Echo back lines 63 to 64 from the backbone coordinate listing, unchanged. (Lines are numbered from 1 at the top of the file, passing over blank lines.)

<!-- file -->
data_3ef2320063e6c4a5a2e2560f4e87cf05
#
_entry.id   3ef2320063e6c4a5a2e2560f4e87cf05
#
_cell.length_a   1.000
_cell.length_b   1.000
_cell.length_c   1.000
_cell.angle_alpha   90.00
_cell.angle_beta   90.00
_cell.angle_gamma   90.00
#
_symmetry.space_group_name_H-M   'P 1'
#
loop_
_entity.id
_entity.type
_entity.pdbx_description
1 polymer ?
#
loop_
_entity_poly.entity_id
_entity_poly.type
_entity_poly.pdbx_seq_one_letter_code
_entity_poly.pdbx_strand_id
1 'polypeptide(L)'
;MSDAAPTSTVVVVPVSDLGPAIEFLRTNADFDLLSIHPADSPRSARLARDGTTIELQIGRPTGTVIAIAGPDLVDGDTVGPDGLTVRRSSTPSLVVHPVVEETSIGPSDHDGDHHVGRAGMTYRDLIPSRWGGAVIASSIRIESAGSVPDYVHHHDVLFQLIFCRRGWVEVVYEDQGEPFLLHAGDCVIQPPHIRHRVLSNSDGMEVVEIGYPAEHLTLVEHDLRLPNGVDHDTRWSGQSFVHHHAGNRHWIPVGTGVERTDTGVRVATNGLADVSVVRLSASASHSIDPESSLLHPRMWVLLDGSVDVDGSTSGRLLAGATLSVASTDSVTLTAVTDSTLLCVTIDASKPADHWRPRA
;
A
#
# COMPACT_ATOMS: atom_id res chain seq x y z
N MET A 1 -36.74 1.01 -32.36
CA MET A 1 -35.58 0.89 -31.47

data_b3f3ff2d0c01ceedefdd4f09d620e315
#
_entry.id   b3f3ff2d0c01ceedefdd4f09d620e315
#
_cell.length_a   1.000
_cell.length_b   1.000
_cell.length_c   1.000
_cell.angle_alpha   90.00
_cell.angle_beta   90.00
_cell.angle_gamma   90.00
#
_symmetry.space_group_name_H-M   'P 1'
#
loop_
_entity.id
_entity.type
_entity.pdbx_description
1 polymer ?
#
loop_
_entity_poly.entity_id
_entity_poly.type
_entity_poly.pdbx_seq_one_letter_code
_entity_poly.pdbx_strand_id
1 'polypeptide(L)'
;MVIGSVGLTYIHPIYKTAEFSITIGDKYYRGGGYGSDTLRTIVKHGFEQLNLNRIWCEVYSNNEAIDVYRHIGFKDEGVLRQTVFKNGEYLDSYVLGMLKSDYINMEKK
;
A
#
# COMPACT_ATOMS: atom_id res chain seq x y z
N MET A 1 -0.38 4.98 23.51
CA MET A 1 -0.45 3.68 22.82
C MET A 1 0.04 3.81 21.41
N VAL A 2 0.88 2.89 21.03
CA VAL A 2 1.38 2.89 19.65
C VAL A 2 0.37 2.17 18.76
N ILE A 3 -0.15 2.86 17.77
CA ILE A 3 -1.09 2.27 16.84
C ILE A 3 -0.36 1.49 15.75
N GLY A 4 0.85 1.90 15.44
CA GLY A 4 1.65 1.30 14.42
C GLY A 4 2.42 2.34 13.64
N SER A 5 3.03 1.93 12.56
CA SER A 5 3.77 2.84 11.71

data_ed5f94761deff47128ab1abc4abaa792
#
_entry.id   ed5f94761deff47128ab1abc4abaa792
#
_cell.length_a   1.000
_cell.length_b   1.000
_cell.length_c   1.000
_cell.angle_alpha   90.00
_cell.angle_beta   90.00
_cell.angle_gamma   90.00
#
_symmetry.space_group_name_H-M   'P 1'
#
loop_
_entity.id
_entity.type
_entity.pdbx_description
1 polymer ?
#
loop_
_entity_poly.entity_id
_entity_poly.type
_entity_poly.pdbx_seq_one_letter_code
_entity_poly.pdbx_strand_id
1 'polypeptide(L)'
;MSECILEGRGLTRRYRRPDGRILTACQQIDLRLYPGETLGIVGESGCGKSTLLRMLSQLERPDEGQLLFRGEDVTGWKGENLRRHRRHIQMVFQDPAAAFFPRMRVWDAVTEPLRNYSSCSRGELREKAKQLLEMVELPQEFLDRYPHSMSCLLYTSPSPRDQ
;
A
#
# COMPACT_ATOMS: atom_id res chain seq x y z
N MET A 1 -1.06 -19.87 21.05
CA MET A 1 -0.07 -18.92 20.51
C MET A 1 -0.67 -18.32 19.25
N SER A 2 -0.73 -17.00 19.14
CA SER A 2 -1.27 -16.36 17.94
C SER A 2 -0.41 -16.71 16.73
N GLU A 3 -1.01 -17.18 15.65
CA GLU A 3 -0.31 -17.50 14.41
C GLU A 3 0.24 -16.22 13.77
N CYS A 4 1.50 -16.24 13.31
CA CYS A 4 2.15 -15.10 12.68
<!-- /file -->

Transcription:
N MET A 1 -0.38 4.98 23.51
CA MET A 1 -0.45 3.68 22.82